Fighting in hockey. They go hand in hand like, well, toothless grins and hockey. Over the years, the NHL has taken steps to reduce fighting in hockey, while still leaving enough wiggle room for the rare enforcers left in the game. Like all sports, hockey culture once considered the concussions that came with fighting merely a minor nuisance. Recent data, however, appears to support the notion that head injuries may contribute to long-term disability. For instance, enforcer Derek Boogaard, who passed in 2011, was found to have developed Chronic Traumatic Encephalopathy (CTE). Data linking CTE to fighting is scarce, but the possibility remains very real. In fact, experts at the recent Ice Hockey Summit on Concussion recommended that fighting be removed from all levels of hockey. Former enforcer Nick Kypreos gives one of the best interviews concerning the role of fighting in hockey, its cultural meaning and the challenges in the life of a fighter, VIDEO: The Code.
An unintended consequence of the loss of fighting is that it could result in liberties being taken against players, especially star players without repercussions. This trend started in the 1990’s when strategies like the “trap” or the left wing lock brought a wave of hooking, holding and interference that almost ground the NHL to halt. The idea that fighting acted as a deterrent to violence against the game’s stars goes back to the days when Wayne Gretzky had enforcers Dave Semenko or Marty McSorely to prevent teams from taking liberties with the Great One. However, the old protections were been swept away and new ones have yet to take hold. If fighting is no longer the deterrent, then referees must fill the void and protect players by strictly enforcing the rules. Whether this is even possible is the million dollar question. This year, ex-power forward Brendan Shanahan is taking the most aggressive approach concerning enforcement ever seen in the NHL. Although concussions are reportedly down this year, head injuries have claimed the likes of NHL point leader Claude Giroux and superstar Sidney Crosby. Only time will tell whether these new rules enforcements are being successful.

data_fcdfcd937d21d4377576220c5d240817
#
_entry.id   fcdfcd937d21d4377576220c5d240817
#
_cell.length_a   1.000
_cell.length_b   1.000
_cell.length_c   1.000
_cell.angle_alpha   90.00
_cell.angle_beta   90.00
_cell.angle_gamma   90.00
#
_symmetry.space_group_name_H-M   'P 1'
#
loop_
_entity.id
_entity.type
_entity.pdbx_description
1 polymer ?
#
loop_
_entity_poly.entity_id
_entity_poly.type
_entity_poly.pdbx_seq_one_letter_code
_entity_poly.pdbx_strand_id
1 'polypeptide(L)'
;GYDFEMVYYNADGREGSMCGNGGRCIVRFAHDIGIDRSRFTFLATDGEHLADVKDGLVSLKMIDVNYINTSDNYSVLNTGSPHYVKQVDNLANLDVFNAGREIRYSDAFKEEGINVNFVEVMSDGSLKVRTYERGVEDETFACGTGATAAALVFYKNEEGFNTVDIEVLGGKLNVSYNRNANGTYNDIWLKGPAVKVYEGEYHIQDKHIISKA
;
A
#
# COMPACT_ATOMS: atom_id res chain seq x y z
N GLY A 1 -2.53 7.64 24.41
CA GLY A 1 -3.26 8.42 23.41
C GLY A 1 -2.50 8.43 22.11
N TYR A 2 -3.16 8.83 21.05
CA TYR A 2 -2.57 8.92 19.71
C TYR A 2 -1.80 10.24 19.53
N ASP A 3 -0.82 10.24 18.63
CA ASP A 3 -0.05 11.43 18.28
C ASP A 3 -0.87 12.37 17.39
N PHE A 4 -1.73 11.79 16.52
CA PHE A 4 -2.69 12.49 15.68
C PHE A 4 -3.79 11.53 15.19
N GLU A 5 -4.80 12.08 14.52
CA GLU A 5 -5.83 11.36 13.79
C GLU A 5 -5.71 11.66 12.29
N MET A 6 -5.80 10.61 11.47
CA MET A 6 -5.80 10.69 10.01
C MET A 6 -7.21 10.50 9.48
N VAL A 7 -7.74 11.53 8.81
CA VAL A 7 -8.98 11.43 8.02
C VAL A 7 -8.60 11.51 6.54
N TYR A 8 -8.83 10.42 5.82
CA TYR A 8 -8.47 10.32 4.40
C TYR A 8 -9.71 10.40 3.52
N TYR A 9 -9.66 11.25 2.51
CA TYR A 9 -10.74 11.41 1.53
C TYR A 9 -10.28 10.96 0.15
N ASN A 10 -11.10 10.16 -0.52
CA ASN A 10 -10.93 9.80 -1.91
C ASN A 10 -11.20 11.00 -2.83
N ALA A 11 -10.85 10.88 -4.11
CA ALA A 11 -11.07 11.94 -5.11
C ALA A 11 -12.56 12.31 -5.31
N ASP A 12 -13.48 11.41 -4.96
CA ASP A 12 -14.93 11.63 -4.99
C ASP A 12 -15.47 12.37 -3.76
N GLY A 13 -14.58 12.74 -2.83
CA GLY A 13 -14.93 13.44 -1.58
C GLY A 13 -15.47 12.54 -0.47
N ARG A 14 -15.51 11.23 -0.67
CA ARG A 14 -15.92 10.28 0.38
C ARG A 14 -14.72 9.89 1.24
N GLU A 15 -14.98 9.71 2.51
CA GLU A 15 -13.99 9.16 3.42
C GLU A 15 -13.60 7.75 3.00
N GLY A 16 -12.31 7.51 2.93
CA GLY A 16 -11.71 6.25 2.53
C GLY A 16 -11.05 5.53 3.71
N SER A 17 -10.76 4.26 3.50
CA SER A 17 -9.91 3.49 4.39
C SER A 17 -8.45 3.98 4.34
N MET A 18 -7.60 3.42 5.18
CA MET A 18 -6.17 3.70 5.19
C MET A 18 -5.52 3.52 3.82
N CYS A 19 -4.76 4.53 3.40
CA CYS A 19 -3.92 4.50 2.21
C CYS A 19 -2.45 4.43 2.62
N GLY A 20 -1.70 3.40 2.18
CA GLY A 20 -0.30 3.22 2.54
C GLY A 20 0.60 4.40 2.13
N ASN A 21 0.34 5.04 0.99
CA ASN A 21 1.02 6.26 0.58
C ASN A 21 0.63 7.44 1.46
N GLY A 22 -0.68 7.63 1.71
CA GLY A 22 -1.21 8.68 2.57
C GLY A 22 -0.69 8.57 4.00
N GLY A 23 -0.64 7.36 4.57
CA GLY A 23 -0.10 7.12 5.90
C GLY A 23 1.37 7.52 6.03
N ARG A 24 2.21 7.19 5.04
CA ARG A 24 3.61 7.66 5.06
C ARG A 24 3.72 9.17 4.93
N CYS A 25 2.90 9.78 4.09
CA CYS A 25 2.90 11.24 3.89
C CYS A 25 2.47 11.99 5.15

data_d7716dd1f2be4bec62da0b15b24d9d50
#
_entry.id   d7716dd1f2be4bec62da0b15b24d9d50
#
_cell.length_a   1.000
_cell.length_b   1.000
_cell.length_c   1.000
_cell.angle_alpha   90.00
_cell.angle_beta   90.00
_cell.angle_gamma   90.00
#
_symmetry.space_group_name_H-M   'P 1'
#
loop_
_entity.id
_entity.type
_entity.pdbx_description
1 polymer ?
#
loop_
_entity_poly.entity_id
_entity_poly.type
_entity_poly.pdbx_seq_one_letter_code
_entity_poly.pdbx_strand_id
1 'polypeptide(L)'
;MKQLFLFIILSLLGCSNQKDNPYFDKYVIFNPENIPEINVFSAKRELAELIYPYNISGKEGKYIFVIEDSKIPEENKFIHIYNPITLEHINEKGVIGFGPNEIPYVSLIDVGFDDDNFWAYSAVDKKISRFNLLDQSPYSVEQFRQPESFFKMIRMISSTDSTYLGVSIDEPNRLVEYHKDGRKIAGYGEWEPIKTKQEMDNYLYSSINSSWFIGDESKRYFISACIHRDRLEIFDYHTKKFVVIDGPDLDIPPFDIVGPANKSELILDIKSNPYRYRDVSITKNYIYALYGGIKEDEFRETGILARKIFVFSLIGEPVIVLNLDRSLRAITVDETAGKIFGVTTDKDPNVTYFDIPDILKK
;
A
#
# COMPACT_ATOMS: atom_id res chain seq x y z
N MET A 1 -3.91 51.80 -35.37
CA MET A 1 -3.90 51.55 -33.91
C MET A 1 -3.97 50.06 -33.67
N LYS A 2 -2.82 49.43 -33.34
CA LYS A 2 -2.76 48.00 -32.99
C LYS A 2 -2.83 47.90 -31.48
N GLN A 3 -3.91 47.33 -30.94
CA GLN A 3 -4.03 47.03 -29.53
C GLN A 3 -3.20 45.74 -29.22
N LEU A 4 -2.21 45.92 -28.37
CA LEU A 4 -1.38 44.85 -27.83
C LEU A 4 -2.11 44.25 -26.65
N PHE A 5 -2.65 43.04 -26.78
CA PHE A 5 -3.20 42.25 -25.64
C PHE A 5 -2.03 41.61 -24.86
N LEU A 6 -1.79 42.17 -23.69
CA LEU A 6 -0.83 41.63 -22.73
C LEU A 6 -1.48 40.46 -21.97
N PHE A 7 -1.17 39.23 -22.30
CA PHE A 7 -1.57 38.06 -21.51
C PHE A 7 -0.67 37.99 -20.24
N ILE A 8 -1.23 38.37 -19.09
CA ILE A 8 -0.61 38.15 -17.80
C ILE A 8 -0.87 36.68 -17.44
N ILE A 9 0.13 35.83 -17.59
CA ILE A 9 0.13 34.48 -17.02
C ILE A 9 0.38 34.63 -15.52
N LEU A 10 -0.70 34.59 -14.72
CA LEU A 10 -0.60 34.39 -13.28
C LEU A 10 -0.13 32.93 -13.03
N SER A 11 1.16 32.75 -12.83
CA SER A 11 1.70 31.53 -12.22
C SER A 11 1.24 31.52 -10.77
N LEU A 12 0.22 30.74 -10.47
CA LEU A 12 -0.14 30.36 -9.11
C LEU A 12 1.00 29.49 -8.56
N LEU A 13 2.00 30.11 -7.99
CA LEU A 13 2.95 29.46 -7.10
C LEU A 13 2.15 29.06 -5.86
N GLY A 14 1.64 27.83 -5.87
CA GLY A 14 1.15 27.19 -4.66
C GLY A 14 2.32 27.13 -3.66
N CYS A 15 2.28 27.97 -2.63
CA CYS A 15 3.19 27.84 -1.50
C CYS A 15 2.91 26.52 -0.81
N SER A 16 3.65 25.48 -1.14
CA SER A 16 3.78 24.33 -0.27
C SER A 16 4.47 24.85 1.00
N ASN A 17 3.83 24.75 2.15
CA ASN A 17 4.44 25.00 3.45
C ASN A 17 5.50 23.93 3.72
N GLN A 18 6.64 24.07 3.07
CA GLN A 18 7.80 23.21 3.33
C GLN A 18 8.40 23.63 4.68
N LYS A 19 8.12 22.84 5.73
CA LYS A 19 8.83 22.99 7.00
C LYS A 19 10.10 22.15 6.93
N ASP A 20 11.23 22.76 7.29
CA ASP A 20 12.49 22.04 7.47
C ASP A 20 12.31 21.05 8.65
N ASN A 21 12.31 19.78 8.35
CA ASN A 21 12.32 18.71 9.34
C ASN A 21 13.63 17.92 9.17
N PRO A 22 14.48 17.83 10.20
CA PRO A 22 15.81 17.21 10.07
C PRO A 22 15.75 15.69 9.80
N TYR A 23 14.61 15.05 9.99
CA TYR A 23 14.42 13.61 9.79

Overall, more concussions are being reported in recent years (559 NHL concussions between 1997 and 2004, Benson et al., 2011), due in part to our increasing awareness and abilities to detect such injuries. With all of this information, teams are now keeping their players out longer than ever before (see Fig, 1). For instance defenseman Chris Pronger has been ruled out for the remainder of the 2011-2012 season, including the playoffs. This decision was made in DECEMBER. However, even prolonged rest is not a guarantee of recovery. The hockey world now holds its collective breath as Sidney Crosby is again sidelined after just 8 games back from a year long absence. With all of our testing and protocols, we still appear to lack a reliable method of dealing with concussions.
So how long should players be kept out? Speaking only from my own experience having had two hockey related concussions in one month (and possibly a third), it took two years to recover from my symptoms. After 1 year I was seemingly back to normal without headaches, nausea or memory loss. The only time that I could tell that my head was still not right was any time I was on a boat, even in calm waters, where I was overcome by nausea and felt like I was going to throw up. I’m not sure what exactly was wrong, but some ability to balance was still missing. I thought my head would forever be “fragile” in this sense, but with another year, the symptoms faded. I’ve never heard of any studies on the recovery 1,2 or 3 years after a head injury. It’s a long time for typical research studies to track and for professional teams, it is an extremely long time to wait for a player. But could this be the future of hockey? Take steps to prevent concussions or wait 2+ seasons to get players back on the ice? How often can professional players not named Mario Lemieux make it back after two years away from the game? If true, we won’t just be talking about rule enforcement, we’ll be talking about serious litigation. These are the hard questions that face the NHL.